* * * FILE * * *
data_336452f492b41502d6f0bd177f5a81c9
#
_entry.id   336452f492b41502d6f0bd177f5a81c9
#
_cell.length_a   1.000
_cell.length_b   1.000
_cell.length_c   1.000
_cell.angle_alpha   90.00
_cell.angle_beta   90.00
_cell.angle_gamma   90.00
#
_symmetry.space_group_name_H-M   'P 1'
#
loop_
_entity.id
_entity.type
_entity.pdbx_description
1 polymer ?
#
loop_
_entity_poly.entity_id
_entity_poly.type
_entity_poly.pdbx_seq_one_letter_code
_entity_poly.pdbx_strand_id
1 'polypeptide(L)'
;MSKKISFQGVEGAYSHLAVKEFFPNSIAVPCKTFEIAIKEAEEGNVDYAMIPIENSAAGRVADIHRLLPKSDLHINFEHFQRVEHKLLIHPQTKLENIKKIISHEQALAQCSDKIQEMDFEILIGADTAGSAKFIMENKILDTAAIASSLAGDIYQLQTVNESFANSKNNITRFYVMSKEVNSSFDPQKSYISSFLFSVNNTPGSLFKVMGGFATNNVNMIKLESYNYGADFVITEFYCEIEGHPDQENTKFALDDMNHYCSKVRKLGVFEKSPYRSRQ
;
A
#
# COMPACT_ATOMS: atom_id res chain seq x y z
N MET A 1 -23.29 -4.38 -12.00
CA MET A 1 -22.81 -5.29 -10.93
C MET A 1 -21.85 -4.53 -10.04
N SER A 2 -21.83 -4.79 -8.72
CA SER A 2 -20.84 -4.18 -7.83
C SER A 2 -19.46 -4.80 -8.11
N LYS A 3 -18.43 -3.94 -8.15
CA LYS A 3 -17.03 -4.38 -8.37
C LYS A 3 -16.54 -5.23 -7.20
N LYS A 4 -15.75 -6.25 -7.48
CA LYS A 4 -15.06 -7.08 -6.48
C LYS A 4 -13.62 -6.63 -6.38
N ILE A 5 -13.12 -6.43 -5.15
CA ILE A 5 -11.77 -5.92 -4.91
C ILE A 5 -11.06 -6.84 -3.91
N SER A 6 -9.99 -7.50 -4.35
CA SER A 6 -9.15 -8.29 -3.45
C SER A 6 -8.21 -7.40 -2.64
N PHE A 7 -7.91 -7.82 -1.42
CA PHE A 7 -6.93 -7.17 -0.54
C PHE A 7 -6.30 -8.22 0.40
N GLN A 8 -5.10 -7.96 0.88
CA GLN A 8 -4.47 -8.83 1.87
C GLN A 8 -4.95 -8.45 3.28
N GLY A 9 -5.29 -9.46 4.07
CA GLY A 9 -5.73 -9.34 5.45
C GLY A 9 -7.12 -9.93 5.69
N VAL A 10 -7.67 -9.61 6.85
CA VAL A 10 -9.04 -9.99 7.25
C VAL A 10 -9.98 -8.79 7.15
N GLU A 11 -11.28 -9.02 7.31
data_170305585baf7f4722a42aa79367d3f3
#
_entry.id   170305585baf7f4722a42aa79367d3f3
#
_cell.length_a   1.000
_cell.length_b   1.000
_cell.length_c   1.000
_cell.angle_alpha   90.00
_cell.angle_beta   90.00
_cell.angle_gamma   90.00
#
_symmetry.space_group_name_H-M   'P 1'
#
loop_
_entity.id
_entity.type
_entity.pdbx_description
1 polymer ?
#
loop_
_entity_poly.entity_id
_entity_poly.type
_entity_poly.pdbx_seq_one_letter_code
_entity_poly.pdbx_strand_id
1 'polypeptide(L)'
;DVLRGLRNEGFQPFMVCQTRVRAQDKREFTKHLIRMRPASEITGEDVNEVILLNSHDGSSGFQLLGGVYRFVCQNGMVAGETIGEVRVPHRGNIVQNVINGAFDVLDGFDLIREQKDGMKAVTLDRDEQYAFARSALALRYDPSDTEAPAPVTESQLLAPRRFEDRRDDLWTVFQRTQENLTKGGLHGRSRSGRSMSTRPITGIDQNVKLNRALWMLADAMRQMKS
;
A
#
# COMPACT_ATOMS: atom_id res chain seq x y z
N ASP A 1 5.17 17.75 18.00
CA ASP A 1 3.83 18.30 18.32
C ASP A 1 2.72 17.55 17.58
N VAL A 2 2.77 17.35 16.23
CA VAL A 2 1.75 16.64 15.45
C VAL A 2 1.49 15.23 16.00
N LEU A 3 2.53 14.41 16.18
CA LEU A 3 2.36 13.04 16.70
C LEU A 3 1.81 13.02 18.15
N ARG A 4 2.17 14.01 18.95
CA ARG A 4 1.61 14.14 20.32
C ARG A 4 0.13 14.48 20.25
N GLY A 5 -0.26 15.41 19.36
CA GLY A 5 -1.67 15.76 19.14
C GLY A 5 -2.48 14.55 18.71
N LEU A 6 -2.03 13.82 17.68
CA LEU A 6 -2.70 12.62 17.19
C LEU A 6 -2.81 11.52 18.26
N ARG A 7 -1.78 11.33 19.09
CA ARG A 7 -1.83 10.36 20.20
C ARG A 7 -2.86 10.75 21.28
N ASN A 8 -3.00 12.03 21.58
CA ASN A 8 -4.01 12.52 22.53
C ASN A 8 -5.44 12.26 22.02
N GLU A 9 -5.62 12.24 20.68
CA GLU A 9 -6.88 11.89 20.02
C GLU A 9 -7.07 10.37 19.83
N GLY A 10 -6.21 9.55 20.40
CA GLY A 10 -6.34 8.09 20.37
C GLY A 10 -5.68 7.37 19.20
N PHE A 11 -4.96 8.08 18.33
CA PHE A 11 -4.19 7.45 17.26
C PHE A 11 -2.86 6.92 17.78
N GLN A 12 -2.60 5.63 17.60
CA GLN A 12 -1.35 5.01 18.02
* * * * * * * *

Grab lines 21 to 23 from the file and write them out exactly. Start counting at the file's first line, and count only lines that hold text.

_entity_poly.entity_id
_entity_poly.type
_entity_poly.pdbx_seq_one_letter_code